National Association of Realtors Chief Economist Lawrence Yun draws the distinctions between today’s real estate market and that of more than a decade ago.
Yun offered assurance that current dynamics are nothing like during the Great Recession. He pointed to several key indicators of how this market differs.
- The labor market remains strong. In the last major housing downturn, there were 8 million job losses in a single year. Now there are virtually none. Though layoffs in the technology and mortgage industries are occurring, they haven’t accumulated enough to form a net job loss, Yun noted. A strong job market bodes well for housing’s future.
- Less risky loans. Yun also noted the subprime loans that were prevalent during the 2008 housing bust are basically nonexistent today.
- Underbuilding and inventory shortages. New-home construction prior to the 2008 crash was amounting to 7.65 million units annually. Today, it’s 4.6 million. Yun points to “a massive housing shortage” from a decade of underproduction in the housing market.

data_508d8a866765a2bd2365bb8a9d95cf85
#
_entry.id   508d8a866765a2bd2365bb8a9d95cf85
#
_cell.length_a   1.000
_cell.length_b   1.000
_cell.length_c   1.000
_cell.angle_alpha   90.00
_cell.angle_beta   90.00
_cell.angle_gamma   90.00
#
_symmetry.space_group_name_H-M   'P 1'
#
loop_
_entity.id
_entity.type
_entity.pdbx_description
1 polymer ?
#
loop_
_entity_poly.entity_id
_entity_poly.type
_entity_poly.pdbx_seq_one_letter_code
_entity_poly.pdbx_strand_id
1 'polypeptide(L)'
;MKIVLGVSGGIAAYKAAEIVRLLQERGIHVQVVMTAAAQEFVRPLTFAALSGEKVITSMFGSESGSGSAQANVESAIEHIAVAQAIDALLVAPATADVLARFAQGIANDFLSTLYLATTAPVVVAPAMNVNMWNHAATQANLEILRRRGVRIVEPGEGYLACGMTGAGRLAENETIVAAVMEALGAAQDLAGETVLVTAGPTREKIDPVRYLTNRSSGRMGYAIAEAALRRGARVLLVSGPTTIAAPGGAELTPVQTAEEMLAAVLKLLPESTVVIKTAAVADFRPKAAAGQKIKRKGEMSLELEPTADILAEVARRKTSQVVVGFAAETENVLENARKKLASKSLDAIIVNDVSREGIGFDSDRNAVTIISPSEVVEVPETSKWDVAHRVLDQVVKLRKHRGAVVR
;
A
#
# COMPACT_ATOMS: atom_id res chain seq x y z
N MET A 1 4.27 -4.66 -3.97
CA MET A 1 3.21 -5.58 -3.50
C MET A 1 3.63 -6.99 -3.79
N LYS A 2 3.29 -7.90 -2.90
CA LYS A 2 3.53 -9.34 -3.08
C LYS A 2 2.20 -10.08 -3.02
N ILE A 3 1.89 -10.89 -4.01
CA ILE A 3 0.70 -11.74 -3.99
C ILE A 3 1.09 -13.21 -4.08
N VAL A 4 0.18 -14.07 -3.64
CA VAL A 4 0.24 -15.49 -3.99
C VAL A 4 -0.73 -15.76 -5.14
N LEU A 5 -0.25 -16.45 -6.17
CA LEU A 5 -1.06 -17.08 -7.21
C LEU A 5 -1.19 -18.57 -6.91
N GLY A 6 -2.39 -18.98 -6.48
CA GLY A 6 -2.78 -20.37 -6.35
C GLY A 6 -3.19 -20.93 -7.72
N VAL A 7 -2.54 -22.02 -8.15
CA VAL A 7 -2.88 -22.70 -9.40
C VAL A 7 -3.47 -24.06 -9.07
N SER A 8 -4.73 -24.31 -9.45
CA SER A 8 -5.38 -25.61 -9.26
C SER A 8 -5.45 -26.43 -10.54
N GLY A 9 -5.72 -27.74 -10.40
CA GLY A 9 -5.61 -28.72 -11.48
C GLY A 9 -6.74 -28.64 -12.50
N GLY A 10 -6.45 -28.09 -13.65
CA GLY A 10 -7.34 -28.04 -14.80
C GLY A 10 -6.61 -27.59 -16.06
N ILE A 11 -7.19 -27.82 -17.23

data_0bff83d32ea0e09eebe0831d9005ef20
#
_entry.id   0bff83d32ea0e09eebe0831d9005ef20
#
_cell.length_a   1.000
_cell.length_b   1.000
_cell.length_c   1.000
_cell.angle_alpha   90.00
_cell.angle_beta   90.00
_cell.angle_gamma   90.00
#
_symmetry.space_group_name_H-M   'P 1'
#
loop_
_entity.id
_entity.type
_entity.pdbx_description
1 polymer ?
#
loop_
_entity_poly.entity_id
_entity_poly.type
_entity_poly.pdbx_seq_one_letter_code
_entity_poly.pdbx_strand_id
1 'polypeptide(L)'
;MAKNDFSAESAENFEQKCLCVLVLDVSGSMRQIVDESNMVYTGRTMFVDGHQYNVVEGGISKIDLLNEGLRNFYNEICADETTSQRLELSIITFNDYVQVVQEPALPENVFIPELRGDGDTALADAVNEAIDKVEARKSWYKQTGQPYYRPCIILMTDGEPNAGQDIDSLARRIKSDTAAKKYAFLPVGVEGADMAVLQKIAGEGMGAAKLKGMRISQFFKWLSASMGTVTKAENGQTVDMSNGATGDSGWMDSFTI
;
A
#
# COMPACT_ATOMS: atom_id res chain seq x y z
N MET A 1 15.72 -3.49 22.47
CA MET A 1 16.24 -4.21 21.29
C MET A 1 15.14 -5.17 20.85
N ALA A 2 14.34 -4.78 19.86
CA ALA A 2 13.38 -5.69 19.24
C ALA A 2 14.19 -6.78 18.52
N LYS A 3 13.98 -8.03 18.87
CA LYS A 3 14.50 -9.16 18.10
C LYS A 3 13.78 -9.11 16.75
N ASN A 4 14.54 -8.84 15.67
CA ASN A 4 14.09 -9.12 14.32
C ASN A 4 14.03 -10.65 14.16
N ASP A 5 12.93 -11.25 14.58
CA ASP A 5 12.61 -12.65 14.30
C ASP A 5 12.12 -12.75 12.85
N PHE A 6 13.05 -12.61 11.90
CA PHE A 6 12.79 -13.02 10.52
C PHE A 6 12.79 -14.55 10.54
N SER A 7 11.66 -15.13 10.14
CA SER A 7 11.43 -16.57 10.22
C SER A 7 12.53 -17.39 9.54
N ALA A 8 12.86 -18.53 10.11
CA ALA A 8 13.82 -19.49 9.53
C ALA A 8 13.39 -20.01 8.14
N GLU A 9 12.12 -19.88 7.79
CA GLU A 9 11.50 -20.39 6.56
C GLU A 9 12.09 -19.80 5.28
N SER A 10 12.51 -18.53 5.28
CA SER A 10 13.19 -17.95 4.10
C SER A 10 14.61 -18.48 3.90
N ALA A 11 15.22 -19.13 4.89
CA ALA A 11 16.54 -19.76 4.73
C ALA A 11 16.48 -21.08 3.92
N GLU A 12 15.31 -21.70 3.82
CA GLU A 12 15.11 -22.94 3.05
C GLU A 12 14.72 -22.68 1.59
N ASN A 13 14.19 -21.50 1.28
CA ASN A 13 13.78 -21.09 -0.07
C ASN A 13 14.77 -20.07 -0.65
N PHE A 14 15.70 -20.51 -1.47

- Delinquency lows. About 10% of all mortgage borrowers were delinquent on their loans in the previous housing bust. The mortgage delinquency rate is now at 3.6%, holding at historical lows, Yun said.
- Ultra-low foreclosure rates. Homes in foreclosure reached a rate of 4.6% during the last housing crash as homeowners who saw their property values plunge walked away from their loans. Today, the percentage of homes in foreclosure is 0.6%—also at historical lows, Yun said. He predicted foreclosures to remain at historical lows in 2023.